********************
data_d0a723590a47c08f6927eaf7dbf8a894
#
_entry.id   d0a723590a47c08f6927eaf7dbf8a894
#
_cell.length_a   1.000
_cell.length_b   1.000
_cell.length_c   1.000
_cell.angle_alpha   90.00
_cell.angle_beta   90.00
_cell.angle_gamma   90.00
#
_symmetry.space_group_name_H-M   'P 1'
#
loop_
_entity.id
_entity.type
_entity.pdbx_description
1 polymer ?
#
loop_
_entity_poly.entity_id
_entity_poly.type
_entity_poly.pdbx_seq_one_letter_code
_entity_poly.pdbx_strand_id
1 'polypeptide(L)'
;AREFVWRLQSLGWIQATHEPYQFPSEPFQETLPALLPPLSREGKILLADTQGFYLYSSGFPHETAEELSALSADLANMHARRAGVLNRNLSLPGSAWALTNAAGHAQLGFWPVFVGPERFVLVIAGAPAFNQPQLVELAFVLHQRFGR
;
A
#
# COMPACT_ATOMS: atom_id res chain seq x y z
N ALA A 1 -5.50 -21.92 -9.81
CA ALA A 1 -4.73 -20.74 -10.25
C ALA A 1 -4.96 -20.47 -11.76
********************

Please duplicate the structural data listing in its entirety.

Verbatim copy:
data_d0a723590a47c08f6927eaf7dbf8a894
#
_entry.id   d0a723590a47c08f6927eaf7dbf8a894
#
_cell.length_a   1.000
_cell.length_b   1.000
_cell.length_c   1.000
_cell.angle_alpha   90.00
_cell.angle_beta   90.00
_cell.angle_gamma   90.00
#
_symmetry.space_group_name_H-M   'P 1'
#
loop_
_entity.id
_entity.type
_entity.pdbx_description
1 polymer ?
#
loop_
_entity_poly.entity_id
_entity_poly.type
_entity_poly.pdbx_seq_one_letter_code
_entity_poly.pdbx_strand_id
1 'polypeptide(L)'
;AREFVWRLQSLGWIQATHEPYQFPSEPFQETLPALLPPLSREGKILLADTQGFYLYSSGFPHETAEELSALSADLANMHARRAGVLNRNLSLPGSAWALTNAAGHAQLGFWPVFVGPERFVLVIAGAPAFNQPQLVELAFVLHQRFGR
;
A
#
# COMPACT_ATOMS: atom_id res chain seq x y z
N ALA A 1 -5.50 -21.92 -9.81
CA ALA A 1 -4.73 -20.74 -10.25
C ALA A 1 -4.96 -20.47 -11.76